image by John Byer
An herb garden smells wonderful, is useful in the kitchen, and provides an endless supply of flavored teas. Once the plants are established, there is very little a gardener has to do to care of an herb garden. Pruning and harvesting provide the most activity, other than enjoying the tantalizing aromas the herbs produce when something brushes up against them. You can have even more herbs by propagating new plants from the ones already in your garden.
Divide fast-growing plants, like mint and sage, to produce more plants. Herbs are hardy plants and digging them for dividing will not harm the plant. The method requires you dig up the original plant and carefully divide the roots. Gently force the roots apart with your fingers until there are two plants. If the plants are still large, it is OK to divide the root ball again.
Clip sections of slow-growing plants, such as lavender, to get more plants. Cuttings will produce many plants. Create a growing medium by filling a flat container with soil. Using the top of a pencil or stick, make several holes in the planting medium. Clip 5 to 6-inch sections from the original plant and remove the lower leaves from the cuttings. Dip the cuttings into a rooting compound and place them into the holes in the tray. Keep the soil moist until the plants have become established. Transplant the new plants into the garden when the weather permits.
Water your herb garden regularly. Herbs let you know when they are thirsty because their leaves start to wilt. Herbs are hardy and can withstand dry periods. During a dry season, it is best to check on the plants everyday to determine if they need water. Always water in the morning so the plant leaves have a chance to dry and mold does not form.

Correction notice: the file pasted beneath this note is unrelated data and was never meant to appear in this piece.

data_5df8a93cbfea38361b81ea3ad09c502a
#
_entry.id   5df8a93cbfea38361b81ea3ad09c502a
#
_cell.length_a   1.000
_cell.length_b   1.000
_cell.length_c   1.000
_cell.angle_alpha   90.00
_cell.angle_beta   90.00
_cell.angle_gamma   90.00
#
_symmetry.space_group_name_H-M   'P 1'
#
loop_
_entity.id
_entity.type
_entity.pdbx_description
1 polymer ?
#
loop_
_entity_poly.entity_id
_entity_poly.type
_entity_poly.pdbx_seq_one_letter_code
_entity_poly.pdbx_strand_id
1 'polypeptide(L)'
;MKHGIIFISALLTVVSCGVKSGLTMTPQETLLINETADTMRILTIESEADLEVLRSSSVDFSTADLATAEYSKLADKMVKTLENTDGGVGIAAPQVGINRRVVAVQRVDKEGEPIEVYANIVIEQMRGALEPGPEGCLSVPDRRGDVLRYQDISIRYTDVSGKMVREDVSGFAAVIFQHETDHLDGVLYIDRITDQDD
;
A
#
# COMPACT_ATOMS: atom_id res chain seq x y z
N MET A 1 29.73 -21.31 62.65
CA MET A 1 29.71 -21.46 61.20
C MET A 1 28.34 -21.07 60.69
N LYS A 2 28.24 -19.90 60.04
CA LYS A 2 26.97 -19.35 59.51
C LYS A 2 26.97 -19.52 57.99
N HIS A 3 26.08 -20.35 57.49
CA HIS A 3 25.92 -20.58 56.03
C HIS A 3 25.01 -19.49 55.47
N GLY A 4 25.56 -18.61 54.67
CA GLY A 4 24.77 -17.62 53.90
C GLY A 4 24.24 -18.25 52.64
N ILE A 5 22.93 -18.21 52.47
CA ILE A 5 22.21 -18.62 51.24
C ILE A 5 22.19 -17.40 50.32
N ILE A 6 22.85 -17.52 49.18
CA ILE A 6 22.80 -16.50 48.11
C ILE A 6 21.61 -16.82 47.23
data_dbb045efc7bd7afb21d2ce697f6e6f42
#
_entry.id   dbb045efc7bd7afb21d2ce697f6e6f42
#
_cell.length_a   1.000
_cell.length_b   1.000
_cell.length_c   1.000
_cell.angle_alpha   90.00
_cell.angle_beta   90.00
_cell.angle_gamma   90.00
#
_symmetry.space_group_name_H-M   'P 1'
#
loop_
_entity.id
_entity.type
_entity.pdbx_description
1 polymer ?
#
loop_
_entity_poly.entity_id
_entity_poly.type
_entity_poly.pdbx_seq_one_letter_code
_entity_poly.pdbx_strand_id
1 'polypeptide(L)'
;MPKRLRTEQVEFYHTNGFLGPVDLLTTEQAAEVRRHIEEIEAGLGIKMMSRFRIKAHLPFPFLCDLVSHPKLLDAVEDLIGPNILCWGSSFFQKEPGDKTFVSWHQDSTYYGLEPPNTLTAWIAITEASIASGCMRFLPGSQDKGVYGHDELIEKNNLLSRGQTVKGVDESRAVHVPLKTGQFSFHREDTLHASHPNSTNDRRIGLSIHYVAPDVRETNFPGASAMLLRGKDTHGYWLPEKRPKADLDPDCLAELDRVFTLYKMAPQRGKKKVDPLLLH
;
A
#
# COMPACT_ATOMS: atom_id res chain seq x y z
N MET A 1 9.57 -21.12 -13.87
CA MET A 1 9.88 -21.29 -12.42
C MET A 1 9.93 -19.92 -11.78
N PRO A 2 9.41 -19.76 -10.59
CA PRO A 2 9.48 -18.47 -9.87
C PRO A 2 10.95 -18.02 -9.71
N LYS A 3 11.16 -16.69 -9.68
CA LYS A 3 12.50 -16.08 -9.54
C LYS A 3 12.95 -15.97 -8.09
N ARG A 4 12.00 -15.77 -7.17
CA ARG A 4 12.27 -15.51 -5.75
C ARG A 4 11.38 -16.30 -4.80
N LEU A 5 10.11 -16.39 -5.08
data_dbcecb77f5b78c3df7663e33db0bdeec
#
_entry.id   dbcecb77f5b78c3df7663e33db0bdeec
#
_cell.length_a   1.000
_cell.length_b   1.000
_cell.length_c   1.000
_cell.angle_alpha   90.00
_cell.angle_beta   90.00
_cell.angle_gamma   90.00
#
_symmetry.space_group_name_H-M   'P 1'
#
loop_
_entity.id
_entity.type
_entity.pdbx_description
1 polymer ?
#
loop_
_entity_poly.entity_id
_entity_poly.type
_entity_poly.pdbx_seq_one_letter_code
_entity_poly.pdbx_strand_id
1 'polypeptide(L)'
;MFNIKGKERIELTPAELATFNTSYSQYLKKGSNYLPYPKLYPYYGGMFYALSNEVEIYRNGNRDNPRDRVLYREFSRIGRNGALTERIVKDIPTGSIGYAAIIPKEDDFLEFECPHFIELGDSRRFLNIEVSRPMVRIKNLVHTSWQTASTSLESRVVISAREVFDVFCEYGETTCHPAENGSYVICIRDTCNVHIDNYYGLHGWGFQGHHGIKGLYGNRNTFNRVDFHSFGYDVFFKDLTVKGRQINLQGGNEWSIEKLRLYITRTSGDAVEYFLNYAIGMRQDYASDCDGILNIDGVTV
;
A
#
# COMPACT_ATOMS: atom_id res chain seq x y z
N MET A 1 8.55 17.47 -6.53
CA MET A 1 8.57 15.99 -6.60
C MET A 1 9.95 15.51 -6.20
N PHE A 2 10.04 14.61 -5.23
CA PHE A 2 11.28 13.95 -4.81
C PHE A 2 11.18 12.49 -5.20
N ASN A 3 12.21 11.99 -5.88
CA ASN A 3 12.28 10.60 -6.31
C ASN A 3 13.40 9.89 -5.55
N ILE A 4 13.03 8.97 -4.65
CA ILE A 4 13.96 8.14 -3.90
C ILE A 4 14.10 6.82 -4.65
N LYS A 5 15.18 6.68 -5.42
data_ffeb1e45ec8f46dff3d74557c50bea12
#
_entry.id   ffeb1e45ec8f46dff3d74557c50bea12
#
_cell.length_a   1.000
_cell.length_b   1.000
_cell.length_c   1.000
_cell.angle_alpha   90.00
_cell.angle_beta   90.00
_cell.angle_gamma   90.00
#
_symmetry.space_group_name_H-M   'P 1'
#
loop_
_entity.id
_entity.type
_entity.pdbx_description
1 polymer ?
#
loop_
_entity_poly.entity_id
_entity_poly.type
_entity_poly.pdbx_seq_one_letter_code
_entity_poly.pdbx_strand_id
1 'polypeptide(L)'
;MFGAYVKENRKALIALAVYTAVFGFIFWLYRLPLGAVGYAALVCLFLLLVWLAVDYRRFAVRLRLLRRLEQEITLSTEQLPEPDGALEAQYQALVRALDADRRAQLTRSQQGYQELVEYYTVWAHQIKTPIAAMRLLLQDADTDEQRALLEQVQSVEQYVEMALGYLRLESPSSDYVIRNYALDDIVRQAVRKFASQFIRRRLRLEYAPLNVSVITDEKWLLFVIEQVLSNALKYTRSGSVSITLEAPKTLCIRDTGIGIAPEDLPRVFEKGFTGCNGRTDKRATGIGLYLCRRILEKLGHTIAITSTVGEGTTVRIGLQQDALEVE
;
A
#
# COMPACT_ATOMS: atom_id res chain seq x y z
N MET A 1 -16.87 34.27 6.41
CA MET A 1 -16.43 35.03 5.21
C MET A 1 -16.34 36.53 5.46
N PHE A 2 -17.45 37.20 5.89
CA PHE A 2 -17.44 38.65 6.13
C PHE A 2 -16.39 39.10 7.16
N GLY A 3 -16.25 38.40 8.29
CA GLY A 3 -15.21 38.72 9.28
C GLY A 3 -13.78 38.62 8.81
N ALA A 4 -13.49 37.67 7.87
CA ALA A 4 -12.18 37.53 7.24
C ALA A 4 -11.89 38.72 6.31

Promote new growth by pruning the herbs after they have become well established. Clipping the ends will promote new growth, causing the plant to become bushier. If the herb is grown for its flowers, allow the flowers to bloom and then cut as desired.
Remove pests such as mites, aphids or other insects by spraying with a solution of 2 tbsp. of dish liquid and 1/2 gallon of water. Keep checking to ensure the infestation does not return. Pinch off any leaves that do not look healthy to keep diseases like leaf mold from occurring.
Cover hardy perennial herbs with straw or mulch when the cold weather hits. There is no need to cut the plants back before covering. As the weather warms up in the spring, remove the covering so the new growth can sprout without any hindrance.
Transfer the annual herb plants in the garden into containers for easy over-wintering inside. Keep the plants in a bright location away from cold drafts. Make sure the pots drain well but that the herbs still retain enough moisture.
Gather seeds produced in your herb garden. Dry them on a paper towel or tray placed in a warm, dry area. When the seeds are completely dry, transfer them into jars, bags or envelopes for planting next spring.